Then Jesus sent the multitude away and went into the house. And His disciples came to Him, saying, “Explain to us the parable of the tares of the field.” He answered and said to them: “He who sows the good seed is the Son of Man. The field is the world, the good seeds are the sons of the kingdom, but the tares are the sons of the wicked one. The enemy who sowed them is the devil, the harvest is the end of the age, and the reapers are the angels. Therefore as the tares are gathered and burned in the fire, so it will be at the end of this age. The Son of Man will send out His angels, and they will gather out of His kingdom all things that offend, and those who practice lawlessness, and will cast them into the furnace of fire. There will be wailing and gnashing of teeth. Then the righteous will shine forth as the sun in the kingdom of their Father. He who has ears to hear, let him hear! (Matthew 13:36-43)
Which Seed Are You?
Jesus used mental ‘Power Point’ to impress upon His disciples the teaching of His Father. Through means of parables He was able to embed in the hearts of those who hungered for the word of God the deeper meaning of discipleship. The parable of the wheat and tares is a vivid account of the whole of man’s existence and the grace of God to save.
Jesus came to bring the message of redemption through His blood. His teaching was the good seed that would bring forth blessings in good hearts. All humanity would be offered this seed of grace as the word was spread to the four corners of the earth. When Jesus commissioned His apostles to teach the gospel He charged them to go into all the world and teach. Seeds of the gospel were spread in Jerusalem, Judea and Samaria and to the end of the earth. At the same time, Satan realized what this good seed would do to the hearts of men so he began a campaign of spreading the tares of his wares among the people. A tare is a noxious weed. It is useless, poisonous and destroys the ground. The agents of the devil spread these toxic weeds in the hearts of men destroying the goodness in their hearts.
The Lord is coming back to bring all men to judgment. Jesus pictured the day of judgment in many ways but in this parable it takes on the form of an agricultural story. When men sow good seeds of wheat the expectation is to receive a bounty of harvest. Their enemies, not wanting them to have such a harvest, sow seeds of tares among the wheat so they can grow up together. The servants want to immediately tear out the tares but for harming the good seed are prohibited. Instead the master waits until the day of harvest and separates the good from the bad. Jesus shows how the devil is the one who plants the seeds of error in the hearts of men but in the day of harvest the angels will reap the good plants from the bad. The evil hearts of men (tares) will be gathered together and cast into the fire where there will be the weeping and gnashing of teeth. The good seed that grew to maturity in Christ will be gathered in the barn of God.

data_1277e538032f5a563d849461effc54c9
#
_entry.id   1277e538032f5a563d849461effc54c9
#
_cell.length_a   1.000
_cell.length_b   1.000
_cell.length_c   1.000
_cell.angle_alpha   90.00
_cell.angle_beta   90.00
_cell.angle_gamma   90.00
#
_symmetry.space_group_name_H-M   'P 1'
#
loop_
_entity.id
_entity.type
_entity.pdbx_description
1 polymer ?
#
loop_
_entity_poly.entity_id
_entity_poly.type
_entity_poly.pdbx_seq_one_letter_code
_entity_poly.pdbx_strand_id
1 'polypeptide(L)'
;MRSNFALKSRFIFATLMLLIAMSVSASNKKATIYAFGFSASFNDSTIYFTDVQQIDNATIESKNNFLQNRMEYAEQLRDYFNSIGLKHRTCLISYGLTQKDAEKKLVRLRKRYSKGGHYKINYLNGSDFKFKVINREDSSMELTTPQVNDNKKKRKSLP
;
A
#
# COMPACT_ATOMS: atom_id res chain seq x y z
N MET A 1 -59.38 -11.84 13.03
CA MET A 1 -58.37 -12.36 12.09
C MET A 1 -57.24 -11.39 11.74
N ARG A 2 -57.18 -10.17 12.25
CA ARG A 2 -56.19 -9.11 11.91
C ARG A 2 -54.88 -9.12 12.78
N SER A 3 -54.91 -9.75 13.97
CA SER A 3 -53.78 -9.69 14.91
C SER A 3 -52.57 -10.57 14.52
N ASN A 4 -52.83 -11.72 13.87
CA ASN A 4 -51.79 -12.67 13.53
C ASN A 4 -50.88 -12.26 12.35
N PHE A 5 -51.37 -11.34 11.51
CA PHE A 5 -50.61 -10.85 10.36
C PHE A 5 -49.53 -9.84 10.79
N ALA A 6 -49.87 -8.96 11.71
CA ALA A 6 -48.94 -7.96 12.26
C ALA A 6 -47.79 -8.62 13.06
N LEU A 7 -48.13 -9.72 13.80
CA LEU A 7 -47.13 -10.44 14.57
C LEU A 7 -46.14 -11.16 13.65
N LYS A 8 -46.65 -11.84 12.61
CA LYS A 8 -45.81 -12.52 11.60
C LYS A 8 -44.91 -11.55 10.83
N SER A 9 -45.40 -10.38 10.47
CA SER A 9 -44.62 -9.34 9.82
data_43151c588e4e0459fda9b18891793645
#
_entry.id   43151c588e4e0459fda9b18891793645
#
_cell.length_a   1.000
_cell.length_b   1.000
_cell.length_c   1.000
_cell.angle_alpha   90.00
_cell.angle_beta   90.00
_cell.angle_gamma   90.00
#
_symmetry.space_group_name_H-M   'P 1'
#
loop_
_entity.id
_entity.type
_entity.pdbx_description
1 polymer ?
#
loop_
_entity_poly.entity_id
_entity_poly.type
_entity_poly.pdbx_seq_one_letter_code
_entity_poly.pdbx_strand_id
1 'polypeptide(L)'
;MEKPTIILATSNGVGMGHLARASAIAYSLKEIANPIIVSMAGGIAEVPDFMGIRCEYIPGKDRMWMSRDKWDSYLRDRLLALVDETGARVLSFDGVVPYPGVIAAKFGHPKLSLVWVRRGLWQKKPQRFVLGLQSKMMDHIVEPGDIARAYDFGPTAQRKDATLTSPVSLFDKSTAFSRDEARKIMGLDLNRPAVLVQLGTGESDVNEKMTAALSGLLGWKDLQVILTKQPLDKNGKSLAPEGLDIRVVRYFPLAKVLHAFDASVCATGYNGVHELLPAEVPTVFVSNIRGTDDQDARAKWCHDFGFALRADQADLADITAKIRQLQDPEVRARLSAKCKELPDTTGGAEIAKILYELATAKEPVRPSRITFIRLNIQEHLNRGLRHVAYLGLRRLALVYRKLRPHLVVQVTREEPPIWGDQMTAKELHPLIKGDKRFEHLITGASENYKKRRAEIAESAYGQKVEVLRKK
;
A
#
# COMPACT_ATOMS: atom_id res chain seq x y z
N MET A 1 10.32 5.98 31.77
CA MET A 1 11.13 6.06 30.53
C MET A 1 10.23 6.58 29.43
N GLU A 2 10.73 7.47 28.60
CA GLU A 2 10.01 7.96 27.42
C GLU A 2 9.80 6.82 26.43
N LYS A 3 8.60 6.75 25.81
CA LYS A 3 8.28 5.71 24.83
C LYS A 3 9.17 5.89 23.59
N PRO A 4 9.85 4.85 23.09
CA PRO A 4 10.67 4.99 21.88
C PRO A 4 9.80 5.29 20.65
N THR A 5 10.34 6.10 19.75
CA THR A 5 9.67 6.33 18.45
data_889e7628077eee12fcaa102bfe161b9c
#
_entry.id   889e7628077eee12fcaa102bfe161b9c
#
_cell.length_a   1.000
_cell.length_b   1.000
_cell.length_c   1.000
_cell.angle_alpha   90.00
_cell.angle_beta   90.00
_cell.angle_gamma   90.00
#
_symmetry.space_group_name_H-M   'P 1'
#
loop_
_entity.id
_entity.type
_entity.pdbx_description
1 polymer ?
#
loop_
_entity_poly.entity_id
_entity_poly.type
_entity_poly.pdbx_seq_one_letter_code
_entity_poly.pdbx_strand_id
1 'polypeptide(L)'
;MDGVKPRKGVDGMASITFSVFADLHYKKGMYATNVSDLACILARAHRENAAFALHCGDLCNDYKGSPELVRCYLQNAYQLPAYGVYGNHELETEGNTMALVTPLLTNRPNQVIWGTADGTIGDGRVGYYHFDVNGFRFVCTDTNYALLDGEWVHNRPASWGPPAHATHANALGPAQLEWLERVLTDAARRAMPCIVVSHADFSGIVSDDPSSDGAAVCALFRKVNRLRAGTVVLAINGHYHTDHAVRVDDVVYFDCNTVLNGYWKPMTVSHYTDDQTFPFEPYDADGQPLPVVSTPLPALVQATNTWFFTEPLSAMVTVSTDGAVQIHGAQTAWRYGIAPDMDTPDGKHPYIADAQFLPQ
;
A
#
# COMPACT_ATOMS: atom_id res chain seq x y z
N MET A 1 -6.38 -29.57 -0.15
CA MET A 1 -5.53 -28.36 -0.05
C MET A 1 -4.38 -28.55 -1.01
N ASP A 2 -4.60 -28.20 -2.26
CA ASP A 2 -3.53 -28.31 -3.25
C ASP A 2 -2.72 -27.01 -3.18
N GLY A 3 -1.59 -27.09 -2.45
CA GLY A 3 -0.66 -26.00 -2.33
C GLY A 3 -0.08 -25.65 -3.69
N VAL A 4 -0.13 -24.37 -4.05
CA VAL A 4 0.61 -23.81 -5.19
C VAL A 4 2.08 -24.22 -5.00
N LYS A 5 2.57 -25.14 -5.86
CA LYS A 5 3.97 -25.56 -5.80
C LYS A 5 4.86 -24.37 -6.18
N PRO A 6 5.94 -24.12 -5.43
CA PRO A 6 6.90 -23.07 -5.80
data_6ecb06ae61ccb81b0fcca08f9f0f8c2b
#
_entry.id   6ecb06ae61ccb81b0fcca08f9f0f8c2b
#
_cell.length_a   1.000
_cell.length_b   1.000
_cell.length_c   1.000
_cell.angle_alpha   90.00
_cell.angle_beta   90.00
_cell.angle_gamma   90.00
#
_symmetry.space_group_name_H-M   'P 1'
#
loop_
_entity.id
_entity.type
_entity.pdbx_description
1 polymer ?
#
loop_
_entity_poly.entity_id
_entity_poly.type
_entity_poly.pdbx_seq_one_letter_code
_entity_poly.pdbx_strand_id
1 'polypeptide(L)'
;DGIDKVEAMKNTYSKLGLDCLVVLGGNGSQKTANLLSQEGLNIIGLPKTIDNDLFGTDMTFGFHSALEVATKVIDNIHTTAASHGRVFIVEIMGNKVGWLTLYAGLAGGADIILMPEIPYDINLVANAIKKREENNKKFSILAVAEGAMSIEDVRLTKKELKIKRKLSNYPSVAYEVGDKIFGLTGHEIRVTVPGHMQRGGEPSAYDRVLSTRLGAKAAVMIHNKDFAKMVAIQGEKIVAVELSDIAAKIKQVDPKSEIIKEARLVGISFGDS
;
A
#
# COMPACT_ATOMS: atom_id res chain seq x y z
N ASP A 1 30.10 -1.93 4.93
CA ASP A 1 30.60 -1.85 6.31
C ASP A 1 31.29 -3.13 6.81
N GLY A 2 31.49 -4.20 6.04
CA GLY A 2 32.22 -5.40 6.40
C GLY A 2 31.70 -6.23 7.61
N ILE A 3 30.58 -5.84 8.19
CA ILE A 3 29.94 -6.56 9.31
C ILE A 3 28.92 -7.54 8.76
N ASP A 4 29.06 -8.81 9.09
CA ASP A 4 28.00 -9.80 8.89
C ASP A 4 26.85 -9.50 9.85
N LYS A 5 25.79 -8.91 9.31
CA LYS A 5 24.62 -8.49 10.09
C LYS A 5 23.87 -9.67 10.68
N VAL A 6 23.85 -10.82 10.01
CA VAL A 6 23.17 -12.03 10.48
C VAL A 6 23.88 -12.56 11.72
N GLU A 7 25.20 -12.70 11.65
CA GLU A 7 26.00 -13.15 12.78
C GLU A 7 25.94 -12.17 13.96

The lesson of the parable is simple. Jesus came to bring the good news and the devil comes to bring the bad news. As the world continues – the mixing of the word of God and the efforts of Satan to destroy the righteous are allowed to continue. There is a great day coming. A great day when the Lord in flaming fire will come with His angels to bring judgment upon the world. The separation of evil men from good men will be the judgment. Those who refused to know God and obey the gospel of Jesus Christ will be cast into Hell. Jesus teaches the severity of punishment as something very real. The angels will take the righteous to the promise of God for eternal life where they will shine forth in the glory of the Father.
Not everyone will be saved. Jesus taught that most men will be lost. There are only two kinds of people in the world: those who are the good seed and those who are the tares. The question you must answer (and you know the answer) is which seed are you? Only one seed goes to Heaven. Be the good seed. Follow the will of the Father.
The humblest citizen of all the land, when clad in the armor of a righteous cause, is stronger than all the hosts of error. (William Jennings Bryan, Speech, 1896)